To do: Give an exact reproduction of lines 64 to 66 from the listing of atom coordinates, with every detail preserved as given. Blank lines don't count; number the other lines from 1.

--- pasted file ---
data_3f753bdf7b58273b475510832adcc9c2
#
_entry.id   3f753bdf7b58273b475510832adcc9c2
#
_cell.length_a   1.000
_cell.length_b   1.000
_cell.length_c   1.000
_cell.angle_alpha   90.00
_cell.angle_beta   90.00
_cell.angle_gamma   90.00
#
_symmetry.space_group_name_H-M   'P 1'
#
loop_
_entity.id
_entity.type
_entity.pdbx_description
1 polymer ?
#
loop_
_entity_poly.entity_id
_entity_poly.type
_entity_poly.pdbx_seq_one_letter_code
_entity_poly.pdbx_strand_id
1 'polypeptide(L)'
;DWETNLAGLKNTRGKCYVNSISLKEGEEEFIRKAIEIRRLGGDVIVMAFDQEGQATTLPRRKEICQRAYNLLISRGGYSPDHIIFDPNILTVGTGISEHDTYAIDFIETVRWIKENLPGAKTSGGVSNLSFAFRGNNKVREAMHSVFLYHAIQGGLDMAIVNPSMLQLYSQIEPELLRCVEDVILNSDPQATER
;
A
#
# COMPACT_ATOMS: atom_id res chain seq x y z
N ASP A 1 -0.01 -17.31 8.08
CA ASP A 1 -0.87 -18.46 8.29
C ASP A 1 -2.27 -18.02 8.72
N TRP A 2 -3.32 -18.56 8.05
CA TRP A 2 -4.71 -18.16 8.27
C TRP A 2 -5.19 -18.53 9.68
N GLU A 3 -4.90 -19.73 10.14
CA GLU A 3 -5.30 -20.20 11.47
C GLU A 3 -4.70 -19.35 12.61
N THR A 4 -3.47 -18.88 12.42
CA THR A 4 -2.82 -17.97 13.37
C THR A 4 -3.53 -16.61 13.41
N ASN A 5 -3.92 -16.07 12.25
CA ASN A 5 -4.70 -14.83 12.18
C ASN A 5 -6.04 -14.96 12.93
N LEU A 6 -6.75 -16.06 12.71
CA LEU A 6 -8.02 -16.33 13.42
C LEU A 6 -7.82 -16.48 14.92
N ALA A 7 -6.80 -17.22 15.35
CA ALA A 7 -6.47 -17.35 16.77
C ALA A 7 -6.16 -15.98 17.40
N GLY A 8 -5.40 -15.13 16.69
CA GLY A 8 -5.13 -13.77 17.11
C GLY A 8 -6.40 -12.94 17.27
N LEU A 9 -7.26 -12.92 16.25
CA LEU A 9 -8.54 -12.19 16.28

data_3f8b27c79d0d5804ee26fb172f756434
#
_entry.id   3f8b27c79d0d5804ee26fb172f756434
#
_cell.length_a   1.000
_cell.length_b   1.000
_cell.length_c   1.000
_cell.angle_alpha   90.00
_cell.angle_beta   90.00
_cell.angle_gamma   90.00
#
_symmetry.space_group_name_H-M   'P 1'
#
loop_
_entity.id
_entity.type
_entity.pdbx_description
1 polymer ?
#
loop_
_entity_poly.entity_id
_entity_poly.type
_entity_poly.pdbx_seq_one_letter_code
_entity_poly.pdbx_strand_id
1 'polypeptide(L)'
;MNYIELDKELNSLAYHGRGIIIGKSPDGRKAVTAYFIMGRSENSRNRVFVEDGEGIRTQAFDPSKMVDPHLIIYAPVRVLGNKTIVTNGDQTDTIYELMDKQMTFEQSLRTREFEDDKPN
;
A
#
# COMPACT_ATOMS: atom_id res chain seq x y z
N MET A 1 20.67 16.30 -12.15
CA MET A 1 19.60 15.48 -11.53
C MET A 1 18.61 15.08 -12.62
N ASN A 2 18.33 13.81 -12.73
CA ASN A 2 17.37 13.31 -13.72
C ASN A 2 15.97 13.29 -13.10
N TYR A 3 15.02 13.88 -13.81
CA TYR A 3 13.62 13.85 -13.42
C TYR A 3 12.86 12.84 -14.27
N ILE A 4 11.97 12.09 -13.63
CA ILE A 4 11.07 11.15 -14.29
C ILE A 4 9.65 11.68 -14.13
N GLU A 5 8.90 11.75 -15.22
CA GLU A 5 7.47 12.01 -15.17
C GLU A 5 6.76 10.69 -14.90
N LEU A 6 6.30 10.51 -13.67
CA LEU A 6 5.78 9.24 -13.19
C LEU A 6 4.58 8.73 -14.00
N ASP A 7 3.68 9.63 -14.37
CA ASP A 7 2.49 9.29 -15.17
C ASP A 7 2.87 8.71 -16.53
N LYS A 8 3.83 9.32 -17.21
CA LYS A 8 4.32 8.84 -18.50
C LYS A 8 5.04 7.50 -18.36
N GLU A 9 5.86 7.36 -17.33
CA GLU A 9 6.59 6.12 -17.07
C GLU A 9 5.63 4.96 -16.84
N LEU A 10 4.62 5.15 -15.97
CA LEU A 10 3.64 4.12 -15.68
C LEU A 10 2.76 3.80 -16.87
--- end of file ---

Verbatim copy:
_cell.angle_alpha   90.00
_cell.angle_beta   90.00
_cell.angle_gamma   90.00